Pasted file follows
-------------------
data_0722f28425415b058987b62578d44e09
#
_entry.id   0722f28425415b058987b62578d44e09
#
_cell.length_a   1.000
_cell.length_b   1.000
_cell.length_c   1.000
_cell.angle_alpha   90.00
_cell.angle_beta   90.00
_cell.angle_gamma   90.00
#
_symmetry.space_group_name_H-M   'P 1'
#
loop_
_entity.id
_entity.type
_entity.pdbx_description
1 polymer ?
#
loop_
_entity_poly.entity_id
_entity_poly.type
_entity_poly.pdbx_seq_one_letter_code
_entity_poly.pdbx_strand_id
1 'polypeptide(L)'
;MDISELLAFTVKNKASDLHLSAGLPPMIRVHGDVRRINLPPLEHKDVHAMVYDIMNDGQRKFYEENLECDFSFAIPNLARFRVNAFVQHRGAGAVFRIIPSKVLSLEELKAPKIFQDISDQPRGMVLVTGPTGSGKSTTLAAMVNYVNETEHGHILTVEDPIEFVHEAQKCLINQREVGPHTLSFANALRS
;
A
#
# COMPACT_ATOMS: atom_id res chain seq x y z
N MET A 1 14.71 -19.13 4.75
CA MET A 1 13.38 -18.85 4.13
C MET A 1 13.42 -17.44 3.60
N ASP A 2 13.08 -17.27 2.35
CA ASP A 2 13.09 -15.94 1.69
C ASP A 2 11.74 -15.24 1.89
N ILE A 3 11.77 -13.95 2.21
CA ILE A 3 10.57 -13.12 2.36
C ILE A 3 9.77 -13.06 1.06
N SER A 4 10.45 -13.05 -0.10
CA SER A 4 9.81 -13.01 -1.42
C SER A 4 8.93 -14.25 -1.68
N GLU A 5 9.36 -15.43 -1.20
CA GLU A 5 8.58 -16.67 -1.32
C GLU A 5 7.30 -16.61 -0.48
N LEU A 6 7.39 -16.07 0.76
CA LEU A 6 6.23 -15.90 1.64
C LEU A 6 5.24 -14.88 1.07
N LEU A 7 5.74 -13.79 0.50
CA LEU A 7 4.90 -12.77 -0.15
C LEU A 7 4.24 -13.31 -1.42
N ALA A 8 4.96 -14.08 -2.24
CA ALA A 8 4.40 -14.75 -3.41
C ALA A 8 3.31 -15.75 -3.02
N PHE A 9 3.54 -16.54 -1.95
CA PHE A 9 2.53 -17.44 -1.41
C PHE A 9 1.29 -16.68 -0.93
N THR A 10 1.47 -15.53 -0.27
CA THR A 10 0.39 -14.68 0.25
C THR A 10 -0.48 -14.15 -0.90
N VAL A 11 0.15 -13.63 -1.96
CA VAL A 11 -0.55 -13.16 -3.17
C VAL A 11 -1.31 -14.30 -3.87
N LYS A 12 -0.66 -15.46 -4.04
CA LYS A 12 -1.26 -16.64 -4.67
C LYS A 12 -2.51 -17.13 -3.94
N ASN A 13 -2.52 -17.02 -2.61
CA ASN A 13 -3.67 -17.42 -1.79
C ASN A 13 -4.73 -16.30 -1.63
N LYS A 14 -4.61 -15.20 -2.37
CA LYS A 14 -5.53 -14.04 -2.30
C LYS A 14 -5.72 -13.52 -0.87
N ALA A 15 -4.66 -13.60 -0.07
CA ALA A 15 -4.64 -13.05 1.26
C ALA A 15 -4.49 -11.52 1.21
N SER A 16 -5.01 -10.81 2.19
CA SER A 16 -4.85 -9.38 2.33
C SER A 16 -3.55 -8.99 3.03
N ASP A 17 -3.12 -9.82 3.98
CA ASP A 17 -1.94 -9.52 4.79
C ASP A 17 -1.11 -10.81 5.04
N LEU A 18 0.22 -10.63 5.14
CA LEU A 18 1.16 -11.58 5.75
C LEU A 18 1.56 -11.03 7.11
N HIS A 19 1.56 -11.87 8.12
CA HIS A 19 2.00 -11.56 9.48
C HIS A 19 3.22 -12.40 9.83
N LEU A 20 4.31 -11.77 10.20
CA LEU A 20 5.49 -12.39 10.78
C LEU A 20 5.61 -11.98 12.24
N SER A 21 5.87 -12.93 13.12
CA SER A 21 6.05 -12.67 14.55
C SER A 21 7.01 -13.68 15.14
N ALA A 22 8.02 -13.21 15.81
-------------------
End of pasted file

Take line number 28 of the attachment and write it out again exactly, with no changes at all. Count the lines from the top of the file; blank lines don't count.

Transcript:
A